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US President Joe Biden and Indian Prime Minister Narendra Modi. Image Credit: Agencies

US President Joe Biden called the impending UK premiership of Rishi Sunak a "groundbreaking milestone".

Biden, as most other world leaders, is still getting used to the Indian-descent Sunak's name. He called him "Rashi", which was a full vowel off Sunak's actual first name Rishi. But that slip mattered little to his audience - Indian Americans at a White House celebration of Diwali hosted by the President and First Lady Jill Biden with Vice-President Kamala Harris, the first Indian-American elected to that office.

"We've got news Rashi... Rashi Sunak is now the Prime Minister," Biden said to a cheering audience of Indian Americans, adding, "As my brother would say 'Go figure'."

President Biden has not officially said anything yet on Sunak's emergence as the presumptive Prime Minister - although he was aware of the next steps as he said, "I think tomorrow when he goes to see the King" - so his remarks at the Diwali event were politically astute.

Modi congratulates Sunak

India's Prime Minister Narendra Modi congratulated Rishi Sunak on Monday and said he is looking forward to working closely together on global issues.

"Warmest congratulations @RishiSunak! As you become UK PM, I look forward to working closely together on global issues, and implementing Roadmap 2030. Special Diwali wishes to the 'living bridge' of UK Indians, as we transform our historic ties into a modern partnership," PM Modi tweeted.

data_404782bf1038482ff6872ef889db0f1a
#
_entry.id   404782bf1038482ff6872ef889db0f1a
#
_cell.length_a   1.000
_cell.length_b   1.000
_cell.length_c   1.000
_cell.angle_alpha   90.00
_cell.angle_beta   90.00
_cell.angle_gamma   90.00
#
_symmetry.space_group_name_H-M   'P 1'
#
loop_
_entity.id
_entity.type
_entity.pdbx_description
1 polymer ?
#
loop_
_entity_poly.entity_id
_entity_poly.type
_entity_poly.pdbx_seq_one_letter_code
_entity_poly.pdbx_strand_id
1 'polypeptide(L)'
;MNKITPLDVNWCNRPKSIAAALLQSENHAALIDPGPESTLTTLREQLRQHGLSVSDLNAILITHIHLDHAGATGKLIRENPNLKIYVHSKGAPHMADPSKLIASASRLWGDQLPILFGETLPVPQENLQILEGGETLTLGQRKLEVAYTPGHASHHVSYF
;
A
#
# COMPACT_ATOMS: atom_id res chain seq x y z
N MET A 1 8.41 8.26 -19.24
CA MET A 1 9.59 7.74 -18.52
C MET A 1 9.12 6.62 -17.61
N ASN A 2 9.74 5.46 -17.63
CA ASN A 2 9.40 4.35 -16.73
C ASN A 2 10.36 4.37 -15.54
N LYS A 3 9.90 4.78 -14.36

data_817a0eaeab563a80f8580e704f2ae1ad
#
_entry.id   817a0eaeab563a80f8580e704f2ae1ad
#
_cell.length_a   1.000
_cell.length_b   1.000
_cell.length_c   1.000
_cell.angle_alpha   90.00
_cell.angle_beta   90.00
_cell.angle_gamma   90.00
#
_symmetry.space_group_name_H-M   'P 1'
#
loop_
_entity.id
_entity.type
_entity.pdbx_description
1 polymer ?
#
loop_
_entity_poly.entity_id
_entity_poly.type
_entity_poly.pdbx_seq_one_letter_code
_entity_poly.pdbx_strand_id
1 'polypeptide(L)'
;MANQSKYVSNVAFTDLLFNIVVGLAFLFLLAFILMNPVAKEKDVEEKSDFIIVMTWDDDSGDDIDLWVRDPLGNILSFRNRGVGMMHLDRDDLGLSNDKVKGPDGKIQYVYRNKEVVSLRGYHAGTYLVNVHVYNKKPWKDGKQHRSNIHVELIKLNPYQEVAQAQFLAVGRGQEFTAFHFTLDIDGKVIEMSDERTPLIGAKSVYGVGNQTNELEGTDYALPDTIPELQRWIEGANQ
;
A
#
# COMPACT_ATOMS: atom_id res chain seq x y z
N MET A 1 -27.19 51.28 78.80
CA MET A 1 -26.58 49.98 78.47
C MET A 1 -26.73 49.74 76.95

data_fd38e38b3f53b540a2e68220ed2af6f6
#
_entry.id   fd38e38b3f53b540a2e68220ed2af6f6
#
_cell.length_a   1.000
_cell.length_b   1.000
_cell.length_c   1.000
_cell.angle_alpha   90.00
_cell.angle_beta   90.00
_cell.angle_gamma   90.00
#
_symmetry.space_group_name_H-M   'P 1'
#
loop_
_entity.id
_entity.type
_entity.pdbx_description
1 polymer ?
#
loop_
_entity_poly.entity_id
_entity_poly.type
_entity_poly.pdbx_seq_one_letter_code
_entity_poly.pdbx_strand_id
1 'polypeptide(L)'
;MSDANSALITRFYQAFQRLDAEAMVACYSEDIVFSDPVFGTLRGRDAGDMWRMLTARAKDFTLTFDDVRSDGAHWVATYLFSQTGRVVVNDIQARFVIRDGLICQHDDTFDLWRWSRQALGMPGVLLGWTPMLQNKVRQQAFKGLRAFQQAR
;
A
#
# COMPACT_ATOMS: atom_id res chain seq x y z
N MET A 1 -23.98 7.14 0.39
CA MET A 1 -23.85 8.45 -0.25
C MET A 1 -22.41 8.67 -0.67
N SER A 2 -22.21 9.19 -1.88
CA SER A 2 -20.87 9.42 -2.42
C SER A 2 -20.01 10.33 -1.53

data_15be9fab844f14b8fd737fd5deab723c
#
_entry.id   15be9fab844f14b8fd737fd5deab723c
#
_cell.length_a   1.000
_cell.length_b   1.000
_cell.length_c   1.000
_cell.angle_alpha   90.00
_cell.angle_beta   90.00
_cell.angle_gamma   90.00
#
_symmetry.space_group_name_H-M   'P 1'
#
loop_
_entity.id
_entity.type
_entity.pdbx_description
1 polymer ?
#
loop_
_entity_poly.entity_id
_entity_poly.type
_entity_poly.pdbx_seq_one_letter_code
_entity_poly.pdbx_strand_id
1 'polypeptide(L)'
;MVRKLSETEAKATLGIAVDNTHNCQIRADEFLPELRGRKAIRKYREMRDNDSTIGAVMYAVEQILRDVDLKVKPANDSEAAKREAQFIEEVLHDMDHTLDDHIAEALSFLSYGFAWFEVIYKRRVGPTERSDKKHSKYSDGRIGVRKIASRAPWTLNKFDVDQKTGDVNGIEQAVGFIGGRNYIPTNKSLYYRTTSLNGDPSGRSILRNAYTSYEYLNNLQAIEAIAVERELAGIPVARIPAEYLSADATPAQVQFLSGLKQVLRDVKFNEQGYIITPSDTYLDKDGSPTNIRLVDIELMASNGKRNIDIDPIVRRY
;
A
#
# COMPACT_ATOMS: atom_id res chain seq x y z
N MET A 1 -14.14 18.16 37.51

Former prime minister Theresa May tweeted praising Sunak - and implicitly criticized his predecessor - saying that, as British prime minister, he "will provide the calm, competent, pragmatic leadership our country needs at this deeply challenging time." While May had maintained that "Brexit means Brexit," and there was no going back on the decision of voters in the 2016 referendum, she seems okay with her party swinging behind the person who lost its leadership race just last month.

Leo Varadkar, scheduled to return as leader of Ireland in December, sent a message of congratulations to Rishi Sunak on Monday morning.

Varadkar, who previously served as Irish Taoiseach between 2017 and 2020, is due to return to the position under a power-sharing agreement in Ireland's current three-party coalition government.

His comments were closely watched not only because of the lengthy history between Ireland and Britain and the fractious relationship since Britain voted to leave the European Union - but also because of Varadkar and Sunak's shared Indian heritage.